the available high quality evidence targeting risk
detection and potential improvement in patient
outcomes based on imaging-guided care.
1. Briggs JD . Causes of death after renal transplantation . Nephrol Dial Transpl 2001 ; 16 : 1545 - 9 .
2. Kasiske BL . Epidemiology of cardiovascular disease after renal transplantation . Transplantation 2001 ; 72 : S5 - 8 .
3. Saran R , Robinson B , Abbott KC , Agodoa LY , Albertus P , Ayanian J , et al. US Renal Data System 2016 annual data report: Epidemiology of kidney disease in the United States . Am J Kidney Dis 2017 ; 69 : A7 - 8 .
4. Cai Q , Mukku VK , Ahmad M. Coronary artery disease in patients with chronic kidney disease: A clinical update . Curr Cardiol Rev 2013 ; 9 : 331 - 9 .
5. Lentine KL , Costa SP , Weir MR , Robb JF , Fleisher LA , Kasiske BL , et al. Cardiac disease evaluation and management among kidney and liver transplantation candidates: A scientific statement from the American Heart Association and the American College of Cardiology Foundation: Endorsed by the American Society of Transplant Surgeons, American Society of Transplantation, and National Kidney Foundation . Circulation 2012 ; 126 : 617 - 63 .
6. Shaw LJ , Hage FG , Berman DS , Hachamovitch R , Iskandrian A . Prognosis in the era of comparative effectiveness research: Where is nuclear cardiology now and where should it be ? J Nucl Cardiol 2012 ; 19 : 1026 - 43 .
7. Wang LW , Fahim MA , Hayen A , Mitchell RL , Baines L , Lord S , et al. Cardiac testing for coronary artery disease in potential kidney transplant recipients . Cochrane Database Syst Rev 2011 ; 12 : CD008691 .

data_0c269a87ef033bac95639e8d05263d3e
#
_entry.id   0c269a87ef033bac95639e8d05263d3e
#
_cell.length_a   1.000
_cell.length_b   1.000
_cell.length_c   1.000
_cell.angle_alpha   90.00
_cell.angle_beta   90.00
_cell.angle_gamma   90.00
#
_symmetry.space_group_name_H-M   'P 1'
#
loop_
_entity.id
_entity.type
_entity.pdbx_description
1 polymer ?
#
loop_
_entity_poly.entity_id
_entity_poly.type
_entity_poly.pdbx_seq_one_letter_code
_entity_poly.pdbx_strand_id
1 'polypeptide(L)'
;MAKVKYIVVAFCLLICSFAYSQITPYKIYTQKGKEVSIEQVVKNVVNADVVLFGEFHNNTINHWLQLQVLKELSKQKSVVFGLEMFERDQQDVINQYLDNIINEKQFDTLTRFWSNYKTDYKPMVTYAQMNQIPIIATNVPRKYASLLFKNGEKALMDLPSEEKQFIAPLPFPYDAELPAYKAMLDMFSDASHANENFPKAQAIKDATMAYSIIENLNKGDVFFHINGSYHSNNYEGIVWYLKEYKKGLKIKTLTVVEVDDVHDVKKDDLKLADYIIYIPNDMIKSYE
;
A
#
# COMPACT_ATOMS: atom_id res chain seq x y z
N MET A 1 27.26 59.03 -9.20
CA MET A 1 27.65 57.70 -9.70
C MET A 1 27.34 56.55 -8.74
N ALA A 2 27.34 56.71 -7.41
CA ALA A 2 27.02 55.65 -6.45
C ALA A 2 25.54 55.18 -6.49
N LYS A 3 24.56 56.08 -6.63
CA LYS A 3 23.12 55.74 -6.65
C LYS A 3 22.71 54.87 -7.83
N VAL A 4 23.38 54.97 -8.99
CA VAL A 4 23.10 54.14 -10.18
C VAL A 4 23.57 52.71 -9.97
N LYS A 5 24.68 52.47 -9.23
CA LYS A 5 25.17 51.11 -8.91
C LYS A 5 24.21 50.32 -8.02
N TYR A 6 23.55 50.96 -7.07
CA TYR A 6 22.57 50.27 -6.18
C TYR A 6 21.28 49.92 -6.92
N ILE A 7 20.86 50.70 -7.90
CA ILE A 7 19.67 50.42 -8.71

8. Hakeem A , Bhatti S , Chang SM . Screening and risk stratification of coronary artery disease in end-stage renal disease . JACC Cardiovasc Imaging 2014 ; 7 : 715 - 28 .
9. Golzar Y , Doukky R. Stress SPECT myocardial perfusion imaging in end-stage renal disease . Curr Cardiovasc Imaging Rep 2017 . doi: 10 .1007/s12410-017-9409-1.
10. Bajaj NS , Singh S , Farag A , Stephanie EH , Heo J , Iskandrian AE , et al. The prognostic value of non-perfusion variables obtained during vasodilator stress myocardial perfusion imaging . J Nucl Cardiol 2016 ; 23 : 390 - 413 .
11. Hage FG , Dean P , Iqbal F , Heo J , Iskandrian AE . A blunted heart rate response to regadenoson is an independent prognostic indicator in patients undergoing myocardial perfusion imaging . J Nucl Cardiol 2011 ; 18 : 1086 - 94 .
12. Iqbal FM , Al Jaroudi W , Sanam K , Sweeney A , Heo J , Iskandrian AE , et al. Reclassification of cardiovascular risk in patients with normal myocardial perfusion imaging using heart rate response to vasodilator stress . Am J Cardiol 2013 ; 111 : 190 - 5 .
13. AlJaroudi W , Campagnoli T , Fughhi I , Wassouf M , Ali A , Doukky R . Prognostic value of heart rate response during regadenoson stress myocardial perfusion imaging in patients with end stage renal disease . J Nucl Cardiol 2016 ; 23 : 560 - 9 .
14. AlJaroudi W , Anokwute C , Fughhi I , Campagnoli T , Wassouf M , Vij A , et al. The prognostic value of heart rate response during vasodilator stress myocardial perfusion imaging in patients with end-stage renal disease undergoing renal transplantation . J Nucl Cardiol 2017 . doi: 10 .1007/s12350-017-1061-2.